Four Stroke Engine 🏎

A four-stroke engine is an internal combustion engine that utilizes four distinct piston strokes (intake, compression, power, and exhaust) to complete one operating cycle. A complete operation in a four-stroke engine requires two revolutions (720°) of the crankshaft.

Parts of a Four Stroke Engine


In an engine, a piston transfers the expanding forces of gas to mechanical rotation of the crankshaft through a connecting rod.


A crankshaft is a part that converts the reciprocating motion to rotational motion.

Connecting Rod

It transfers motion from a piston to crankshaft acting as a lever arm


The flywheel is a rotating mechanical device that is used to store energy.

Inlet and Outlet Valves

It allows us to enter fresh air with fuel & to exit the spent air-fuel mixture from the cylinder.

Spark Plug

It is a device that delivers electric current to the combustion chamber which ignites the air-fuel mixture leading to the abrupt expansion of gas.

Four Stroke Engine Cycle

The four strokes of the engine go by the following names:

Suction/Intake Stroke

Intake stroke occurs when the air-fuel mixture is introduced to the combustion chamber. In this stroke, the piston moves from TDC (Top Dead Center – the farthest position of piston to the crankshaft) to BDC (Bottom Dead Center – the nearest position of piston to the crankshaft.) The movement of the piston towards the BDC creates a low-pressure area in the cylinder. The inlet valve remains to open a few degrees of crankshaft rotation after BDC. The intake valve then closes and the air-fuel mixture is sealed in the cylinder

  • Inlet Valve – Open
  • Outlet Valve ­­ – Closed
  • Crankshaft Rotation – 180°

Compression Stroke

In compression stroke, the trapped air-fuel mixture is compressed inside the cylinder. During the stroke, the piston moves from BDC to TDC compressing the air-fuel mixture. The momentum of the flywheel helps the piston move forward. Compressing the air-fuel mixture allows more energy to be released when the charge is ignited. The charge is the volume of compressed air-fuel mixture trapped inside the combustion chamber ready for ignition. The inlet and outlet valves must be closed to ensure that the cylinder is sealed resulting in compression.

  • Inlet Valve – Closed
  • Outlet Valve ­­ – Closed
  • Crankshaft Rotation – 180° (Total 360°)

Power/Combustion Stroke

The second rotation of the crankshaft has begun when it completes a full rotation during the compression stroke. The power stroke occurs when the compressed air-fuel mixture is ignited with the help of a spark plug. Ignition or Combustion is the rapid, oxidizing chemical reaction in which a fuel chemically combines with oxygen in the atmosphere and releases energy in the form of heat. The hot expanding gases force the piston head away from the cylinder head.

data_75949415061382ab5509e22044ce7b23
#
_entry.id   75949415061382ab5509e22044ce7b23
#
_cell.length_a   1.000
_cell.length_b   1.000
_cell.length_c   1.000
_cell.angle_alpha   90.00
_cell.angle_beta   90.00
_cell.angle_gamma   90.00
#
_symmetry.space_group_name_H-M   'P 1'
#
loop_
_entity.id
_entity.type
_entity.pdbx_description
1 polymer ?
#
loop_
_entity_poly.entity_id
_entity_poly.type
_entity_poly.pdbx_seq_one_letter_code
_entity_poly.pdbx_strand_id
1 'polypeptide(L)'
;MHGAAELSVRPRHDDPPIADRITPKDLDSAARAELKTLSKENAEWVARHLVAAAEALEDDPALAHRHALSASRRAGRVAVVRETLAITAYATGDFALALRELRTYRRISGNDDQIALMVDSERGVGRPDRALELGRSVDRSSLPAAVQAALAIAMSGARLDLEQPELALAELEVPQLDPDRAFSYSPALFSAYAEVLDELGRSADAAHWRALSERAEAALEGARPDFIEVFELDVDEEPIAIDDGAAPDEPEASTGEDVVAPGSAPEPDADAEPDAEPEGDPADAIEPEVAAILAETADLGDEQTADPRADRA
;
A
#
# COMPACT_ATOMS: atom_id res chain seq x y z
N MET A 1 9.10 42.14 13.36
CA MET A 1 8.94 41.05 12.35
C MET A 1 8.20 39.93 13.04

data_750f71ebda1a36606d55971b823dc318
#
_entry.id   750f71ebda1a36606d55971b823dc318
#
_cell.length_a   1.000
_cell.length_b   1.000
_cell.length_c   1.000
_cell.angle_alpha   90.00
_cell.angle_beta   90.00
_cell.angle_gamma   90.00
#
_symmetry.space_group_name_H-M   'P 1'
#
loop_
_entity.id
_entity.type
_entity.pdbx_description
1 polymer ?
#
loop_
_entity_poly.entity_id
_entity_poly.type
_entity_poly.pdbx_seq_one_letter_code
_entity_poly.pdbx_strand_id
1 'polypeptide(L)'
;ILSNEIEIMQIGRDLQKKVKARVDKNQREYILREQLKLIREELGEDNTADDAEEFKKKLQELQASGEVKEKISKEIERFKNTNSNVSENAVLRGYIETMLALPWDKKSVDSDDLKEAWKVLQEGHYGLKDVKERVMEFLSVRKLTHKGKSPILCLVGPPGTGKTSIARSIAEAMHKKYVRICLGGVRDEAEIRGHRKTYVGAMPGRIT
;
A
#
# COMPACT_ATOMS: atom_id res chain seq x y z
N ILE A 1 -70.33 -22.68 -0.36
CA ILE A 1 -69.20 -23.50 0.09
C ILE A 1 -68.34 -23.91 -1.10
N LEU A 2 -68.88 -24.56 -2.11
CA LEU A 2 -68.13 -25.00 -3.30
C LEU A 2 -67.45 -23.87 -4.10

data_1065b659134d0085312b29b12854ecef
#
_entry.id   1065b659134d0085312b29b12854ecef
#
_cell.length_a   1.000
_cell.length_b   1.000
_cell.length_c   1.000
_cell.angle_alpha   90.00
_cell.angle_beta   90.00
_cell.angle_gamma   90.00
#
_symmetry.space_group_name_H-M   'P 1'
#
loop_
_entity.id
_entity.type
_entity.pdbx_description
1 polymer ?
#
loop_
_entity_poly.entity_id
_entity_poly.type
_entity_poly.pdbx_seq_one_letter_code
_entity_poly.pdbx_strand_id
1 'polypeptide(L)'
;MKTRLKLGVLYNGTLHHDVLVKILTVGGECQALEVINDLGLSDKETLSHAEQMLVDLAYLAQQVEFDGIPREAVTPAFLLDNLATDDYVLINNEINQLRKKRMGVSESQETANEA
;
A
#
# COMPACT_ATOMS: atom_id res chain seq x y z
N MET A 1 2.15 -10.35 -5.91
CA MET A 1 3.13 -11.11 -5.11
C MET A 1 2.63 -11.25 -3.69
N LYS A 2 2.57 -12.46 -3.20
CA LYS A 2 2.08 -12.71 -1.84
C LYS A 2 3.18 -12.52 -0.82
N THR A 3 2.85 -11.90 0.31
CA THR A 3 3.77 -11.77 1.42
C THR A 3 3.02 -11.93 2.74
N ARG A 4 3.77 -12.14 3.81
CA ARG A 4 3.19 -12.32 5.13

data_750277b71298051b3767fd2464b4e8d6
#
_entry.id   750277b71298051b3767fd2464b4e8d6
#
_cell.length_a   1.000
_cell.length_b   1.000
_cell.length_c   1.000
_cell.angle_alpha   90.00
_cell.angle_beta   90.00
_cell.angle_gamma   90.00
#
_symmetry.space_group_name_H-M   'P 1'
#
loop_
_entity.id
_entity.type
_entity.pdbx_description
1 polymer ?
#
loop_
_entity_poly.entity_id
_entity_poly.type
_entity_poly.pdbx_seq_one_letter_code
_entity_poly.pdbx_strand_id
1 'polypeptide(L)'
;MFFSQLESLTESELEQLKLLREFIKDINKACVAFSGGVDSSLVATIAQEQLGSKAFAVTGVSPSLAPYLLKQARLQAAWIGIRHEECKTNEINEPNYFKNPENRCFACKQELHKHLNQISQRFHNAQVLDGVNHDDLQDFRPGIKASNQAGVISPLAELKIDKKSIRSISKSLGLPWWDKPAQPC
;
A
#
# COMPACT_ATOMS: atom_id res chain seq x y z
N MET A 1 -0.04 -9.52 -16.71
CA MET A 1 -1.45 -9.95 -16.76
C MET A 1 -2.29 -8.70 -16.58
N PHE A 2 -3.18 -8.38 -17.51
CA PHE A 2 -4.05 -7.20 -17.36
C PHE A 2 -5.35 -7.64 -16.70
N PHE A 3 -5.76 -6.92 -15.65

• Inlet Valve – Closed
  • Outlet Valve ­­ – Closed
  • Crankshaft Rotation – 180° (Total 540°)

Exhaust Stroke

As the piston reaches BDC during the power stroke, combustion is complete and the cylinder is filled with exhaust gases. The exhaust valves open during this stroke and the inertia of the flywheel and other moving parts push the piston back to TDC, forcing the exhaust gases through the open exhaust valve. At the end of the exhaust stroke, the piston is at TDC and one operating cycle has been completed.

  • Inlet Valve – Closed
  • Outlet Valve ­­ – Open
  • Crankshaft Rotation – 180° (Total 720°)

Comparison Between 2-stroke engine and a 4-stroke engine

  • A 4-stroke engine weighs 50% heavier than a 2-stroke engine.
  • A 4-stroke engine is more efficient than a 2-stroke engine because fuel is consumed once every 4 strokes.
  • A 2-stroke engine creates more torque at a higher RPM, while a 4-stroke engine creates a higher torque at a lower RPM.
  • A 4-stroke engine is quieter than a 2-stroke engine.
  • 2-stroke engines tend to wear out fast because they are designed to run at a higher RPM.
  • 2-stroke engines are easier to fix because of simple construction. 4-stroke engines have complex designs with more parts making them more expensive and repairs cost more.

Two-stroke engines are typically found in smaller applications such as chainsaws, boat motors, and dirt bikes. Four-stroke engines are found in go-karts, lawnmowers, and combustion engines in your car.